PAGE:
The market ended today with traders and investors saying not only Thank God it¿s Friday, but also Thank God it¿s the end of the third quarter.

Most major indices ended the day in the red, including the

Dow Jones Industrial Average, the

Nasdaq Composite Index,

S&P 500, the

Russell 2000 and

TheStreet.com Internet Sector

index.

Sure, September is historically a bad month, but this one was particularly grim with

earnings warning after earnings warning, capped off with last night¿s from (the now) fallen

Apple

(AAPL) - Get Report

. The computer maker warned of a significant slowdown in third-quarter earnings and that its shares lost half their value on the news.

Apple, the most actively traded stock on the Nasdaq today, fell 51.9%, or $27.75 to $25.75, cutting the company's former market cap of $17.4 billion in half.

Unlike other boxmakers, which use

Microsoft

(MSFT) - Get Report

software, Apple is more or less an entity unto itself, some

contend. However, a slowdown in revenue can't be good for other PC makers, as

IBM

(IBM) - Get Report

, down only 0.4%, was downgraded several weeks ago on demand-related concerns.

Hewlett-Packard

(HWP)

dropped 6.7% and

Intel

(INTC) - Get Report

was 6.5% lower. Those Dow components had a combined drag of about 108 negative points on the index.

Also,

Dell

(DELL) - Get Report

sank 7.9% and

Gateway

(GTW)

lost 13.4%.

This week we learned that earnings warnings can¿t just be chalked up to company- or issue-specific problems like higher fuel costs, problems with a currency or bad weather -- the reasons cited by companies earlier this month. Apple plainly stated that it saw significant slowing of demand in September, which was the case as well in comments made by

Eastman Kodak

(EK)

a few days ago.

¿The macro outlook continues to have investors pinned down,¿ said Jon Olesky, head of block trading at

Morgan Stanley Dean Witter

. ¿People are nervous as can be that there's more and more evidence that the economy is slowing at an alarming rate.¿

Olesky went on to say, ¿It seems the magnitude of shortfall came in September, and that's what Kodak alluded to.¿

The mood is gloomy following warnings from

McDonald's

(MCD) - Get Report

, Intel and

Gillette

(G) - Get Report

.

Meanwhile,

Bear Stearns

(BSC)

rose 14.6% on merger speculation.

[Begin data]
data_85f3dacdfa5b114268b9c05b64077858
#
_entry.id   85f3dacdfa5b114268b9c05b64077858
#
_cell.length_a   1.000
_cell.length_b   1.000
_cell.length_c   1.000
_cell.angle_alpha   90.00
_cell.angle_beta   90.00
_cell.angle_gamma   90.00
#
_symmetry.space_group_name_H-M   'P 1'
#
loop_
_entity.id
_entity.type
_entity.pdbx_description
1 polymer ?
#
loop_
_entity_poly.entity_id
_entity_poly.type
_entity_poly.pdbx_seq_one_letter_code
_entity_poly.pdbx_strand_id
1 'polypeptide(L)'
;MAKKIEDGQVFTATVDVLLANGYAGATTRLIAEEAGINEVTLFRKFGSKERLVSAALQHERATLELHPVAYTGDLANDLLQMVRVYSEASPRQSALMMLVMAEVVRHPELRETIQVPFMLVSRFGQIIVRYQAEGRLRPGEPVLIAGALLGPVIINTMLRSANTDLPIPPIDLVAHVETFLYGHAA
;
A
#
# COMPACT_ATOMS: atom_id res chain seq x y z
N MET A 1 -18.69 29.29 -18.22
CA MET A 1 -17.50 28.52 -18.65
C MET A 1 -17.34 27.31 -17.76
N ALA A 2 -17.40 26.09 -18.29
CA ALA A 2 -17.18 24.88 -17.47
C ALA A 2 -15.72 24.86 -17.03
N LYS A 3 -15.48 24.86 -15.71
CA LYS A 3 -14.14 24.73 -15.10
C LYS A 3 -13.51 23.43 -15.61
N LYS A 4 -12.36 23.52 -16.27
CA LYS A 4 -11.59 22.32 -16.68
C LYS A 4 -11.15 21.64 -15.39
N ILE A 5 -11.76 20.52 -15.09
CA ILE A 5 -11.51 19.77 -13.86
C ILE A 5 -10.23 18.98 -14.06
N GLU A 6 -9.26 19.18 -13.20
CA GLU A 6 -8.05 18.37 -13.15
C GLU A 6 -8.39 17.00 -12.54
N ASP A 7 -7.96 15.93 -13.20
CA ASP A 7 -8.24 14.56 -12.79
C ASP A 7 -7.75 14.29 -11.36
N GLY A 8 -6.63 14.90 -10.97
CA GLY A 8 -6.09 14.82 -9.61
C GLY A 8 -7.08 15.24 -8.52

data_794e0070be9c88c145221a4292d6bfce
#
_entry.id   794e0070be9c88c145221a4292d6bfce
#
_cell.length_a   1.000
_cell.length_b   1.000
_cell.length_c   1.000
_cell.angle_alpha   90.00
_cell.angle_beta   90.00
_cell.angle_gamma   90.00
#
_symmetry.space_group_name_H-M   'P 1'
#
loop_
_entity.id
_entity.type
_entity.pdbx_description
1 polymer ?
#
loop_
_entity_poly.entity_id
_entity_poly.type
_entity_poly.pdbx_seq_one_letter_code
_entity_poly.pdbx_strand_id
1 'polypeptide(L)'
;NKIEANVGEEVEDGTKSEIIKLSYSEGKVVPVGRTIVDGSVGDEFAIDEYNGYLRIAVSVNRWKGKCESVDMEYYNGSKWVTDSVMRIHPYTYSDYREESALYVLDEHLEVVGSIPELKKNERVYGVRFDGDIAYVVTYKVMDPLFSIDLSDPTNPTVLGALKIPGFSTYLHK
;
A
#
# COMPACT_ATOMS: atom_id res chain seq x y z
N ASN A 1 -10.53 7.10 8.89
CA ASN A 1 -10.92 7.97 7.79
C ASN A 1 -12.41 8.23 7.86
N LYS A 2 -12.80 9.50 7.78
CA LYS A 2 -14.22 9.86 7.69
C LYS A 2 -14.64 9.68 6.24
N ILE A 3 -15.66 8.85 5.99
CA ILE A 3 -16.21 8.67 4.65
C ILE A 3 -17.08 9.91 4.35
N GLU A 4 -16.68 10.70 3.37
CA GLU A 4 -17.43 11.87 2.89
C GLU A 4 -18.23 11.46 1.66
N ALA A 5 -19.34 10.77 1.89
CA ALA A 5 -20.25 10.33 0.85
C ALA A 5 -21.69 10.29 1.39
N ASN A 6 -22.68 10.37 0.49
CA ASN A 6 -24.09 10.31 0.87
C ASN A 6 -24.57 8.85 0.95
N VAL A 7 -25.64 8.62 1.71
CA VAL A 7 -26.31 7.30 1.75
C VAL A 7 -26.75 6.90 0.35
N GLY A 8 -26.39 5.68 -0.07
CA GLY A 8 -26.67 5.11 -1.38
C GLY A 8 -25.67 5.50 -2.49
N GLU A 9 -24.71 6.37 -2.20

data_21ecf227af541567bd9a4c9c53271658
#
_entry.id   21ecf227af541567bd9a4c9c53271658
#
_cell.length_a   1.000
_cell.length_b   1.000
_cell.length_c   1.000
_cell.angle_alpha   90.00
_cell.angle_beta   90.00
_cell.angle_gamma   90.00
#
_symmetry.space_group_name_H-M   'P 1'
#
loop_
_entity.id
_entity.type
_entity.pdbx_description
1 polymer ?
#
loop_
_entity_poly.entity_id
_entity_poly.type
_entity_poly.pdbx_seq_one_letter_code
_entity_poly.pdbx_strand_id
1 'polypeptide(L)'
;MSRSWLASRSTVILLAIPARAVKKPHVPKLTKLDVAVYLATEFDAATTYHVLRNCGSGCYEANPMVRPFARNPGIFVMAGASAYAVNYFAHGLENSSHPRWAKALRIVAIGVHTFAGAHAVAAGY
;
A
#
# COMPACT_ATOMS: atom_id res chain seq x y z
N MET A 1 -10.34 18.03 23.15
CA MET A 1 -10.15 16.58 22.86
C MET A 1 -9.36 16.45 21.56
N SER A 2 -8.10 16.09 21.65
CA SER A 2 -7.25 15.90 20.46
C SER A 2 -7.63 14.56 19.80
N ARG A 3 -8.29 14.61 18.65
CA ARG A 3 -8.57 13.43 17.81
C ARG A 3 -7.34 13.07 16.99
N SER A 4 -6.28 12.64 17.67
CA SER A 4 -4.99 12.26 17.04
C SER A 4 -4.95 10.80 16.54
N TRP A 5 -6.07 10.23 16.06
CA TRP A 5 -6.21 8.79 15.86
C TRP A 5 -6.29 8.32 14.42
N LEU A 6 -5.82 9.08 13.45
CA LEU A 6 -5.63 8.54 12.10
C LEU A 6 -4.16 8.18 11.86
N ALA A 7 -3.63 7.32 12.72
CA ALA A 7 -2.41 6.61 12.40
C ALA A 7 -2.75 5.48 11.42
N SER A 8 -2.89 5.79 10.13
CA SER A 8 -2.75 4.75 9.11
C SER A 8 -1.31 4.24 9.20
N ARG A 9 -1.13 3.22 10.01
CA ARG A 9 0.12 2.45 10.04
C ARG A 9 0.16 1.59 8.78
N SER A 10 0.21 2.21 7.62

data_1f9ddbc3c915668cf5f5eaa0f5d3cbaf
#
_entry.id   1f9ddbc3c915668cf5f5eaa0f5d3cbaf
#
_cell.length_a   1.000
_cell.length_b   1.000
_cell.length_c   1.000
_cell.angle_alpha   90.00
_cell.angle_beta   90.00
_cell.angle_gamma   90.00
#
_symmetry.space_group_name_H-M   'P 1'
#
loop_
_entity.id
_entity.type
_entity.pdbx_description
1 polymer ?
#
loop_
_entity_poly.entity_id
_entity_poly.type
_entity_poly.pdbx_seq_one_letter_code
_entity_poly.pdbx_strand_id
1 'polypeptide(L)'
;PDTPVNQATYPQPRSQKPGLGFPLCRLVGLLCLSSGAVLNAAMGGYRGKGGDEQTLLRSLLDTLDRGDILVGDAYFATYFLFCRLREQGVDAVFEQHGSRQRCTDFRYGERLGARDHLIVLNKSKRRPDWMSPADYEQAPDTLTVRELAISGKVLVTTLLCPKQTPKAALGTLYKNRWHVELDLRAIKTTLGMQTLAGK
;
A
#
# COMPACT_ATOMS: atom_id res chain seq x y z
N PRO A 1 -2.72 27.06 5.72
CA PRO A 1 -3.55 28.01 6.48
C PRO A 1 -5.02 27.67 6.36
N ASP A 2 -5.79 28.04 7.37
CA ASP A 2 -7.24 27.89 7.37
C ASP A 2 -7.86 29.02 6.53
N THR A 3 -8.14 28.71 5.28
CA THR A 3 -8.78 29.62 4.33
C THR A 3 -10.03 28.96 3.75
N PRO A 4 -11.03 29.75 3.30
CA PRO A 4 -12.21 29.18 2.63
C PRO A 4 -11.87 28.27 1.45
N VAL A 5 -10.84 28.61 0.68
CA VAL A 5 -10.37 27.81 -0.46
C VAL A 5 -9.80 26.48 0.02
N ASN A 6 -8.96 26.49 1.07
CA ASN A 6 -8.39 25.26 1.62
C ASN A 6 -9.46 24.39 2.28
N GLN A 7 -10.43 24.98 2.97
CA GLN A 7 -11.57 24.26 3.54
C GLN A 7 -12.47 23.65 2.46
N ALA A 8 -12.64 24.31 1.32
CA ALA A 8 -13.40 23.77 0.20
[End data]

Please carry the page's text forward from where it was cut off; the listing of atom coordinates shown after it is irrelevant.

Bank of America

(BAC) - Get Report

and

TST Recommends

ABN Amro

(ABN)

are said to be possible suitors.

Market Internals

Breadth was barely positive on the Big Board, while negative on the Comp. Volume was moderate on both.

New York Stock Exchange: 1,457 advancers, 1,410 decliners, 1.1 billion shares. 137 new 52-week highs, 64 new lows.

Nasdaq Stock Market: 1,903 advancers, 2,166 decliners, 1.99 billion shares. 147 new highs, 190 new lows.

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Most Active Stocks

NYSE Most Actives

  • Liberty Media (LMG.A) : 24.6 million shares.
  • Lucent (LU) : 20.6 million shares.
  • Compaq (CPQ) : 18.5 million shares.

Nasdaq Most Actives

  • Apple: 129.3 million shares.
  • Intel: 71.7 million shares.
  • Dell: 56.9 million shares.

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Sector Watch

The American Stock Exchange Airline Index

fell 3.5% thanks to an earnings warning from

UAL

(UAL) - Get Report

. That news also socked the

Dow Jones Transportation Average

, which dropped 2%.The

Philadelphia Stock Exchange Semiconductor Index

was down 5.6% in reaction to the Apple news. Most components were down, including

Linear Technology

(LLTC)

, off 8.8%,

Applied Materials

(AMAT) - Get Report

, down 7.1% and

Teradyne

(TER) - Get Report

8.5% lower.

The

Philadelphia Stock Exchange Oil Service Index

managed to rise and ended the day up 1.7%.

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Bonds/Economy

Treasuries are stronger thanks to slumping stocks and the calendar, which traditionally favors the Treasury market on the last business day of the quarter. Pressure to own safe, liquid assets for appearance's sake often prompts buying of Treasuries by portfolio managers who report their holdings on the last day of the quarter, bond market analysts say.

The day's most important economic indicator, the

Chicago Purchasing Managers' Index

(

definition |

chart ), was stronger than expected. It rose to 51.4 in September from 46.5 in August, indicating renewed expansion in the manufacturing sector.

The benchmark 10-year

Treasury note was up 4/32 at 99 18/32, dropping its yield to 5.808%.

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International

European markets were generally weak. In London, the

FTSE 100

was off 30.1 to 6294.2. Across the channel, the

CAC 40

in Paris was 44.40 lower to 6266.63, and the

Xetra Dax

in Frankfurt lost 57.01 to 6775.75.

Asian markets jumped on Friday as U.S. markets recovered overnight, but most traders are viewing the bounce as a one-time event.

In Japan, local fund managers buying selected tech shares before the close of the fiscal first-half Sept. 30 helped the

Nikkei 225

index rise 120.30 to 15,747.26.

Hong Kong's

Hang Seng

index bounced 233.23, or 1.5%, to 15,648.98 as property and banks shares rallied.

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